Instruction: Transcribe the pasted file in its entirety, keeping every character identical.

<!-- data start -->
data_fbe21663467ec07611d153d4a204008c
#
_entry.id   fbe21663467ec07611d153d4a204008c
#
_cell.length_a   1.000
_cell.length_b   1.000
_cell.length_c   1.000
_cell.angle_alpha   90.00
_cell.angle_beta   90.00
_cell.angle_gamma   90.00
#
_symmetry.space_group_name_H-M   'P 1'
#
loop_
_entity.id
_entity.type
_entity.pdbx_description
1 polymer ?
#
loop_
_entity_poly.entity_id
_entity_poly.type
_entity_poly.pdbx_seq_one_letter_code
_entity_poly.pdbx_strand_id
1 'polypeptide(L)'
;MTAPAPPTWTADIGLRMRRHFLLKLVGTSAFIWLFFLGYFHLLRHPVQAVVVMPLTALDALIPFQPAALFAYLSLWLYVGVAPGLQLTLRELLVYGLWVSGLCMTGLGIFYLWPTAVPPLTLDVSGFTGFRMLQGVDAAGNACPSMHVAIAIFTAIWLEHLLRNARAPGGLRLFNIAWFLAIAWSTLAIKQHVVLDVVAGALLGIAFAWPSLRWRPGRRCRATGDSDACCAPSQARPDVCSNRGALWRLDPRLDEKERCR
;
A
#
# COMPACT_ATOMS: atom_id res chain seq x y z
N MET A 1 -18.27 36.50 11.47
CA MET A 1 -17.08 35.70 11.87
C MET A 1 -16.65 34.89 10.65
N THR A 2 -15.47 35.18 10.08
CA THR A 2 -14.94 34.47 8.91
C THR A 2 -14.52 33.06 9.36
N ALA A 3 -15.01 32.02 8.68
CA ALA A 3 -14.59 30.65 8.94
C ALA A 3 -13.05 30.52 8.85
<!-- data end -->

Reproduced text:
data_fbe21663467ec07611d153d4a204008c
#
_entry.id   fbe21663467ec07611d153d4a204008c
#
_cell.length_a   1.000
_cell.length_b   1.000
_cell.length_c   1.000
_cell.angle_alpha   90.00
_cell.angle_beta   90.00
_cell.angle_gamma   90.00
#
_symmetry.space_group_name_H-M   'P 1'
#
loop_
_entity.id
_entity.type
_entity.pdbx_description
1 polymer ?
#
loop_
_entity_poly.entity_id
_entity_poly.type
_entity_poly.pdbx_seq_one_letter_code
_entity_poly.pdbx_strand_id
1 'polypeptide(L)'
;MTAPAPPTWTADIGLRMRRHFLLKLVGTSAFIWLFFLGYFHLLRHPVQAVVVMPLTALDALIPFQPAALFAYLSLWLYVGVAPGLQLTLRELLVYGLWVSGLCMTGLGIFYLWPTAVPPLTLDVSGFTGFRMLQGVDAAGNACPSMHVAIAIFTAIWLEHLLRNARAPGGLRLFNIAWFLAIAWSTLAIKQHVVLDVVAGALLGIAFAWPSLRWRPGRRCRATGDSDACCAPSQARPDVCSNRGALWRLDPRLDEKERCR
;
A
#
# COMPACT_ATOMS: atom_id res chain seq x y z
N MET A 1 -18.27 36.50 11.47
CA MET A 1 -17.08 35.70 11.87
C MET A 1 -16.65 34.89 10.65
N THR A 2 -15.47 35.18 10.08
CA THR A 2 -14.94 34.47 8.91
C THR A 2 -14.52 33.06 9.36
N ALA A 3 -15.01 32.02 8.68
CA ALA A 3 -14.59 30.65 8.94
C ALA A 3 -13.05 30.52 8.85